A veil of mystery surrounds the ancient settlement of Pinara. There are rare mentions of this location in recorded history. One of the most reliable ones is that of Manecrates, a Lycian historian from the 4th century B.C., who reported that the town of Xanthos was experiencing overpopulation, and three settlements were under construction to help alleviate the problem. Another documented mention of Pinara relates that it fell to Alexander the Great in in 334 B.C.
What is special about Pinara is its remoteness. Climbing up the hill and following a dirt road, Pinara presents itself as a set of tombs carved into a round rocky cliff. The image of a honeycomb would not be out of place as a description of the site. At the base of the cliff is a grove with a number of tombs, including the so-called Royal Tomb, with carvings showing four urban settlements. The path through the grove leads to an amphitheater and an acropolis. Climbing up closer to the cliff is another level of ruins, including another acropolis, an agora some temples, and the public baths.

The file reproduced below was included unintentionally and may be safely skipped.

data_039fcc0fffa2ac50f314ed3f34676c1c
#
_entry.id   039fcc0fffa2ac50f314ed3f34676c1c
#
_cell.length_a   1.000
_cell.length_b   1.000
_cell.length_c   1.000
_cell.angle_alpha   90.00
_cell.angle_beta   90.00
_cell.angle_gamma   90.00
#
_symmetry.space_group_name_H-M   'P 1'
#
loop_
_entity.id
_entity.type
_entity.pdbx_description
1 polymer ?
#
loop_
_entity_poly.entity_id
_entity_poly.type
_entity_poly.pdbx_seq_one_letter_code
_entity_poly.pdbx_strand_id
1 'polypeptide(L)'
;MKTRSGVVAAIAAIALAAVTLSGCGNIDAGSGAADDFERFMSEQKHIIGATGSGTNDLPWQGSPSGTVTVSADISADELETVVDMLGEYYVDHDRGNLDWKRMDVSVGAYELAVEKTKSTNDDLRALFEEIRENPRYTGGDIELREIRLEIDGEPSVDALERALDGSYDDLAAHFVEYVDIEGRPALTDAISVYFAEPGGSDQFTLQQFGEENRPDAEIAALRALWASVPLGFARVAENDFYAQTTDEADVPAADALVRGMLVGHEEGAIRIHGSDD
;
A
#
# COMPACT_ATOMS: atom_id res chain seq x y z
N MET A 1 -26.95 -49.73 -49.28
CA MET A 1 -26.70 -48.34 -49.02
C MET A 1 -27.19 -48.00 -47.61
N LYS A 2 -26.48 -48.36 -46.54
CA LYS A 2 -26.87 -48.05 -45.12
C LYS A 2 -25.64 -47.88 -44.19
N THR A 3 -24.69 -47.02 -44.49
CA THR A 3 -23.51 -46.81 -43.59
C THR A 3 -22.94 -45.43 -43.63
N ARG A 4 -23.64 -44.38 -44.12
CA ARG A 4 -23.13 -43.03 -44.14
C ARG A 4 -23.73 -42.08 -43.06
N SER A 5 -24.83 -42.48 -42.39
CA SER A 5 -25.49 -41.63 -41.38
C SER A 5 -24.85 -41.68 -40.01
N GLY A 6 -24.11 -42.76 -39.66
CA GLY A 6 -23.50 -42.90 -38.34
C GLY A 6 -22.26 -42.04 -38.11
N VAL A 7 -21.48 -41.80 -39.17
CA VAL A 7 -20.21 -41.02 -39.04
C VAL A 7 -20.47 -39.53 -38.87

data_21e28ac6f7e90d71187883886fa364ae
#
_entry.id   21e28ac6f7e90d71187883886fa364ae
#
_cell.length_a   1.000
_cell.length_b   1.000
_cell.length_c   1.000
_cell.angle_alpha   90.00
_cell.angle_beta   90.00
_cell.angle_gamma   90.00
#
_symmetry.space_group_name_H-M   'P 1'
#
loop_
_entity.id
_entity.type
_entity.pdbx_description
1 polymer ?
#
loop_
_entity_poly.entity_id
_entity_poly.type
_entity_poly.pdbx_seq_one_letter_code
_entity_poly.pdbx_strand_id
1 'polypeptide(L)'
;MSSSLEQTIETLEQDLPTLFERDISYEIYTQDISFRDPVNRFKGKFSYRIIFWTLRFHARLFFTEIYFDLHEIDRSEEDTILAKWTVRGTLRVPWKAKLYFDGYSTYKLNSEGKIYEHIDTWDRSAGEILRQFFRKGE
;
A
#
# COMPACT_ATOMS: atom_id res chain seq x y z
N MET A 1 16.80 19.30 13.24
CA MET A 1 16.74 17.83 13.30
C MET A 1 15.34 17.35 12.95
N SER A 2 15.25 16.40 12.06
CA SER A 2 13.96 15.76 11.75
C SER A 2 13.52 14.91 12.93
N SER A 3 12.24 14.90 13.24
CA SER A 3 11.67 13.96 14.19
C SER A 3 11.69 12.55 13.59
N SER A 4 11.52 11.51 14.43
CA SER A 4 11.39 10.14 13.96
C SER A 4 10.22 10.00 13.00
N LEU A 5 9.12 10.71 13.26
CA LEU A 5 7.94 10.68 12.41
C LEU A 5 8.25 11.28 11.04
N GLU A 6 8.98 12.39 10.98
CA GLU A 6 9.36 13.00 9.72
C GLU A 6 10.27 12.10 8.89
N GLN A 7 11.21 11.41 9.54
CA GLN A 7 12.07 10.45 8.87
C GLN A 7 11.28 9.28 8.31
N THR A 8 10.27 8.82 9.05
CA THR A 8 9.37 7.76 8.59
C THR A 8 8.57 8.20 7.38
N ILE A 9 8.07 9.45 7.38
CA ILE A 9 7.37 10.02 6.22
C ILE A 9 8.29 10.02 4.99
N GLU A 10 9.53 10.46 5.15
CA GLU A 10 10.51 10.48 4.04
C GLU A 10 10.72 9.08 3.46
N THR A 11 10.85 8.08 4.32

Some tombs exhibit scripts in Lycian and others are in Greek, testifying to the passing of civilizations. Among the unusual features of Pinara are a heart-shaped pillar, and phalluses carved into blocks of rock used for construction, suggesting that perhaps phallic worship was practiced here. Throughout the acropolis are several sarcophagi in various degrees of neglect.
Know Before You Go
Public transport does not serve Pinara well. It is possible to take a bus to the turn-off point at Minare, but it’s still a few kilometres to get to Pinara. Taxis are available. There is neither accommodation nor other facilities anywhere near Pinara, but it would make for a great camping trip.